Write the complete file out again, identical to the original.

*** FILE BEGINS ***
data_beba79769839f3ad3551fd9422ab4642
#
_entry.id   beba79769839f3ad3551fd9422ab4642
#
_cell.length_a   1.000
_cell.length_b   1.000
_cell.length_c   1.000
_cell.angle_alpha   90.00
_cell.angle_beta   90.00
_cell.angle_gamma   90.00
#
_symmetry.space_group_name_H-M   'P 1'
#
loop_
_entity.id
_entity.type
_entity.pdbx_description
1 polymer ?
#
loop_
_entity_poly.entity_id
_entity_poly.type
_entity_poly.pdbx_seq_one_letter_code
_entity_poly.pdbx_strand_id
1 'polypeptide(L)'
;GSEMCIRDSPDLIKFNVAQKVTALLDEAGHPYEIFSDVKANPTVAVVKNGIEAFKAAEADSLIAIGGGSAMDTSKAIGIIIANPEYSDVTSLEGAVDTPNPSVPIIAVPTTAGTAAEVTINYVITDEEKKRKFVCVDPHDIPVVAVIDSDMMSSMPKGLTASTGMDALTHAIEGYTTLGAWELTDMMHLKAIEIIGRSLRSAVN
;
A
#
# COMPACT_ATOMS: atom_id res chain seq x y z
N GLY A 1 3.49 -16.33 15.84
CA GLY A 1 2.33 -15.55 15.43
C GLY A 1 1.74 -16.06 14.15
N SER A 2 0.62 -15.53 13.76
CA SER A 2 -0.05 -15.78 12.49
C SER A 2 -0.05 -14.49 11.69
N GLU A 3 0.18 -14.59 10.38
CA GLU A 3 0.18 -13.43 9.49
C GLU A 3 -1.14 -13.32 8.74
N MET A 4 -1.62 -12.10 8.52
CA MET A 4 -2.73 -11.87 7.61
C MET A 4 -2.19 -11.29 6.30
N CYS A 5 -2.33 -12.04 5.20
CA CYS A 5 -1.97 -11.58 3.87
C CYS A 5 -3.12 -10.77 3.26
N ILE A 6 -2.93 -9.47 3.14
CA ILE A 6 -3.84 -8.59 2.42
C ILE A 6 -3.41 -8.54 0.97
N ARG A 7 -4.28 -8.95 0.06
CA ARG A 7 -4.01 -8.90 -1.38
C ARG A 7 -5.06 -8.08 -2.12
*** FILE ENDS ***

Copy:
data_beba79769839f3ad3551fd9422ab4642
#
_entry.id   beba79769839f3ad3551fd9422ab4642
#
_cell.length_a   1.000
_cell.length_b   1.000
_cell.length_c   1.000
_cell.angle_alpha   90.00
_cell.angle_beta   90.00
_cell.angle_gamma   90.00
#
_symmetry.space_group_name_H-M   'P 1'
#
loop_
_entity.id
_entity.type
_entity.pdbx_description
1 polymer ?
#
loop_
_entity_poly.entity_id
_entity_poly.type
_entity_poly.pdbx_seq_one_letter_code
_entity_poly.pdbx_strand_id
1 'polypeptide(L)'
;GSEMCIRDSPDLIKFNVAQKVTALLDEAGHPYEIFSDVKANPTVAVVKNGIEAFKAAEADSLIAIGGGSAMDTSKAIGIIIANPEYSDVTSLEGAVDTPNPSVPIIAVPTTAGTAAEVTINYVITDEEKKRKFVCVDPHDIPVVAVIDSDMMSSMPKGLTASTGMDALTHAIEGYTTLGAWELTDMMHLKAIEIIGRSLRSAVN
;
A
#
# COMPACT_ATOMS: atom_id res chain seq x y z
N GLY A 1 3.49 -16.33 15.84
CA GLY A 1 2.33 -15.55 15.43
C GLY A 1 1.74 -16.06 14.15
N SER A 2 0.62 -15.53 13.76
CA SER A 2 -0.05 -15.78 12.49
C SER A 2 -0.05 -14.49 11.69
N GLU A 3 0.18 -14.59 10.38
CA GLU A 3 0.18 -13.43 9.49
C GLU A 3 -1.14 -13.32 8.74
N MET A 4 -1.62 -12.10 8.52
CA MET A 4 -2.73 -11.87 7.61
C MET A 4 -2.19 -11.29 6.30
N CYS A 5 -2.33 -12.04 5.20
CA CYS A 5 -1.97 -11.58 3.87
C CYS A 5 -3.12 -10.77 3.26
N ILE A 6 -2.93 -9.47 3.14
CA ILE A 6 -3.84 -8.59 2.42
C ILE A 6 -3.41 -8.54 0.97
N ARG A 7 -4.28 -8.95 0.06
CA ARG A 7 -4.01 -8.90 -1.38
C ARG A 7 -5.06 -8.08 -2.12